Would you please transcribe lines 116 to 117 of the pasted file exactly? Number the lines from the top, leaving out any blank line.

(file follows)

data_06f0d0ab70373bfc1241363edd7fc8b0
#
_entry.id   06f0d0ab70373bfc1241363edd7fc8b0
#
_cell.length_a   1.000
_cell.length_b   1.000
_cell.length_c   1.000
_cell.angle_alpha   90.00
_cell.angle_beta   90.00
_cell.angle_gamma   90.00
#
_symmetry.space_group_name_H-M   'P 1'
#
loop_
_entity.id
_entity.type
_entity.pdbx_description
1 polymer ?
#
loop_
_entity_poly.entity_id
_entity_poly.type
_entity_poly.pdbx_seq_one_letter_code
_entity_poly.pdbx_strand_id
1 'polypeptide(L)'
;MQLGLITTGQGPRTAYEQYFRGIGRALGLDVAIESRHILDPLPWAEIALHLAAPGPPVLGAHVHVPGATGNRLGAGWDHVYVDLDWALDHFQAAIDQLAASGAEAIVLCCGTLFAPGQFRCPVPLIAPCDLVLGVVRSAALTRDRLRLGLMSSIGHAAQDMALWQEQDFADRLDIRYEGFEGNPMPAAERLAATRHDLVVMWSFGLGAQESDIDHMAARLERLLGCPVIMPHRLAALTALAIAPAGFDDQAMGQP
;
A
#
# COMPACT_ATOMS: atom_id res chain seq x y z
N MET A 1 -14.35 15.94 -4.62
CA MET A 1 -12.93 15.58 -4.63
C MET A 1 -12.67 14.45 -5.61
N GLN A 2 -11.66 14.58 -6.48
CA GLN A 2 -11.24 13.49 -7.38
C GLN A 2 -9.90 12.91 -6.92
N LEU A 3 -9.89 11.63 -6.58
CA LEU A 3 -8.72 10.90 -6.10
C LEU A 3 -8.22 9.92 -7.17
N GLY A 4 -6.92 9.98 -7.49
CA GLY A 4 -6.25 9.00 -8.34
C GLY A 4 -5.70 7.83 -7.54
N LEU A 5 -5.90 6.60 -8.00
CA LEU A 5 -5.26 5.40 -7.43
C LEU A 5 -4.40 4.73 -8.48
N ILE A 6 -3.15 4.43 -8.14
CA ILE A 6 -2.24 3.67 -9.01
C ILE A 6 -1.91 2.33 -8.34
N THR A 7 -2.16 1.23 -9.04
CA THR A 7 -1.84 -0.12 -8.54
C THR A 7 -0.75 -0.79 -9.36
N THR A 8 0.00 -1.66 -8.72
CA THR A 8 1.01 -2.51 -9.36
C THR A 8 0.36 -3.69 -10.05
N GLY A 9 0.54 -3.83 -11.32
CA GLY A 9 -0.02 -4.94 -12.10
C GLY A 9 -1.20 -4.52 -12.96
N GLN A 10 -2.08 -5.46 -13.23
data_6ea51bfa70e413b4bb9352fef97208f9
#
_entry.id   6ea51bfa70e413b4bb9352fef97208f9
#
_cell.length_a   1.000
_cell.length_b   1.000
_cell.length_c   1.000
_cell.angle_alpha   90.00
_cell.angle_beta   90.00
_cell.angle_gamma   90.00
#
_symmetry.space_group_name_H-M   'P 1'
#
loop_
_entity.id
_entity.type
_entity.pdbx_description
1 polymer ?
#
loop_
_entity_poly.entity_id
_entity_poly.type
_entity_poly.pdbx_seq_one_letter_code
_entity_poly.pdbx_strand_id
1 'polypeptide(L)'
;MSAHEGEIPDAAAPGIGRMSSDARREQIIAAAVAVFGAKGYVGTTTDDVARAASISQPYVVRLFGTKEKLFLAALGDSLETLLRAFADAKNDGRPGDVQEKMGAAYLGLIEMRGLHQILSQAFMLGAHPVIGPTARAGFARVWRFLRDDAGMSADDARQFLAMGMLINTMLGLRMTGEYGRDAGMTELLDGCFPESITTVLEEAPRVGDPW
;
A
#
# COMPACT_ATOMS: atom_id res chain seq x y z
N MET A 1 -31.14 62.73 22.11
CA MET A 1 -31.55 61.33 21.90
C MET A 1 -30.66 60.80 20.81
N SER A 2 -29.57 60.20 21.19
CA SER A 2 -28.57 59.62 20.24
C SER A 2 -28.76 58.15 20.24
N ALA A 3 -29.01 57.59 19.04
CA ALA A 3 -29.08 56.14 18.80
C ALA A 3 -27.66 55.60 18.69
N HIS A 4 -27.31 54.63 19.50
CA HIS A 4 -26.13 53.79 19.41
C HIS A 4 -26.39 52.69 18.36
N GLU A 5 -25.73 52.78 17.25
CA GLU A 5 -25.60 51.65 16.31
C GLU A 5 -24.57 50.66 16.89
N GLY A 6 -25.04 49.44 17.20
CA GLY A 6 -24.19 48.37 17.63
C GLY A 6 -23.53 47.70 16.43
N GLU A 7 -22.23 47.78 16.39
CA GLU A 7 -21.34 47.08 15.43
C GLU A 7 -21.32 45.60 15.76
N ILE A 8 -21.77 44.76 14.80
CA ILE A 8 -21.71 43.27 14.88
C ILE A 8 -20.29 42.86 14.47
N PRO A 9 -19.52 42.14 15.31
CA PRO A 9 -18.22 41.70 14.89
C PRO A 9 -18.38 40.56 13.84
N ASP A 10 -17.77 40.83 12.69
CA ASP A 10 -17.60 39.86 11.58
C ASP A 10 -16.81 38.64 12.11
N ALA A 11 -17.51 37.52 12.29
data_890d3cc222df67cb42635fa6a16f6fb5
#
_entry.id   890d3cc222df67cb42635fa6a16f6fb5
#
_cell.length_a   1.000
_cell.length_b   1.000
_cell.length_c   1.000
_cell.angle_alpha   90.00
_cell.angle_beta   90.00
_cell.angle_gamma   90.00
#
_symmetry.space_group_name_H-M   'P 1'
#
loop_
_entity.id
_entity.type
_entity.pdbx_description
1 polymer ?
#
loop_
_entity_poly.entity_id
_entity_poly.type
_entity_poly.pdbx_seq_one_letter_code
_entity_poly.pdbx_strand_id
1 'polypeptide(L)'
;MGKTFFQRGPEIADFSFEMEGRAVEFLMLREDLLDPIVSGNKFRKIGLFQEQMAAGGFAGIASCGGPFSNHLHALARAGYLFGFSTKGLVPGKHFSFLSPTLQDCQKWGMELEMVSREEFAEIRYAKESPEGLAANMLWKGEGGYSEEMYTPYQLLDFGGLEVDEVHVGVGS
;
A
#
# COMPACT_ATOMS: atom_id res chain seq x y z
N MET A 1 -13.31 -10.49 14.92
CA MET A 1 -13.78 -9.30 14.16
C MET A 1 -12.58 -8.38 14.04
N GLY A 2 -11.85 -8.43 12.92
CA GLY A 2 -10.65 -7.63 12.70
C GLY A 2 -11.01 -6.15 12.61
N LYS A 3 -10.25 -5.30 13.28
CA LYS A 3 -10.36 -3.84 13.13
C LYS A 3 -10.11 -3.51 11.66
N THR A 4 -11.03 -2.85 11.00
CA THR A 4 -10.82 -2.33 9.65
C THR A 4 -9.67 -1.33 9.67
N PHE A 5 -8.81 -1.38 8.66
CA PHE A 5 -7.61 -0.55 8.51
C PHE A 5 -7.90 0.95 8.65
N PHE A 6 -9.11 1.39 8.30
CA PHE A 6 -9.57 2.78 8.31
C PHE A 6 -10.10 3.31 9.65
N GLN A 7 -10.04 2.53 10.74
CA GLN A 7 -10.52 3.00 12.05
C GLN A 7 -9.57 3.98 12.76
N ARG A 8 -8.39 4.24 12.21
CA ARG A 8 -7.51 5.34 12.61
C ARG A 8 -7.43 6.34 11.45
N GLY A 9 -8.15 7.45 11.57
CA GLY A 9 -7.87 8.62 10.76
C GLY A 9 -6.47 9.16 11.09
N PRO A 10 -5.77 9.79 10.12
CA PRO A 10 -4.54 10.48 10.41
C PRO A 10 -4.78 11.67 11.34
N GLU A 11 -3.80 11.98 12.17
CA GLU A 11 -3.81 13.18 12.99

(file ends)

N ASP A 10 -17.77 40.83 12.69
CA ASP A 10 -17.60 39.86 11.58